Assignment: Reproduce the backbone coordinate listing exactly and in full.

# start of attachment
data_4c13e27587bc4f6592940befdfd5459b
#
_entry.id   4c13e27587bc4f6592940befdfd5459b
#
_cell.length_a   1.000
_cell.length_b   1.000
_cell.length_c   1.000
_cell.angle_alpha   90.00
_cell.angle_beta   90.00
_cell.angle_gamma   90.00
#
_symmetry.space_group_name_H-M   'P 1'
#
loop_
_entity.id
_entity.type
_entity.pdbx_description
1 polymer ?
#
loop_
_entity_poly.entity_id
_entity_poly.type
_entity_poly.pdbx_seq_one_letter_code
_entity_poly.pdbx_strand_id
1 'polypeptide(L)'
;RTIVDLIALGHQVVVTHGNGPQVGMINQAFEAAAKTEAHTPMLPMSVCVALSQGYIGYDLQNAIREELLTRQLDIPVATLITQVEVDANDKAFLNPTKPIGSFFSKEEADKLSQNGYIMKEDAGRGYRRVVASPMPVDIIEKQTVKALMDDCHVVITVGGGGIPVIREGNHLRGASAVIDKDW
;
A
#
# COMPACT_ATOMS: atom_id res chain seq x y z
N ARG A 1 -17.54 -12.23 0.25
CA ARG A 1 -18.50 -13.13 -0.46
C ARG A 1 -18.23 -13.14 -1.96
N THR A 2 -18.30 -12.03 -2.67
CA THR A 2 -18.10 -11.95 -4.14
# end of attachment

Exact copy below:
data_4c13e27587bc4f6592940befdfd5459b
#
_entry.id   4c13e27587bc4f6592940befdfd5459b
#
_cell.length_a   1.000
_cell.length_b   1.000
_cell.length_c   1.000
_cell.angle_alpha   90.00
_cell.angle_beta   90.00
_cell.angle_gamma   90.00
#
_symmetry.space_group_name_H-M   'P 1'
#
loop_
_entity.id
_entity.type
_entity.pdbx_description
1 polymer ?
#
loop_
_entity_poly.entity_id
_entity_poly.type
_entity_poly.pdbx_seq_one_letter_code
_entity_poly.pdbx_strand_id
1 'polypeptide(L)'
;RTIVDLIALGHQVVVTHGNGPQVGMINQAFEAAAKTEAHTPMLPMSVCVALSQGYIGYDLQNAIREELLTRQLDIPVATLITQVEVDANDKAFLNPTKPIGSFFSKEEADKLSQNGYIMKEDAGRGYRRVVASPMPVDIIEKQTVKALMDDCHVVITVGGGGIPVIREGNHLRGASAVIDKDW
;
A
#
# COMPACT_ATOMS: atom_id res chain seq x y z
N ARG A 1 -17.54 -12.23 0.25
CA ARG A 1 -18.50 -13.13 -0.46
C ARG A 1 -18.23 -13.14 -1.96
N THR A 2 -18.30 -12.03 -2.67
CA THR A 2 -18.10 -11.95 -4.14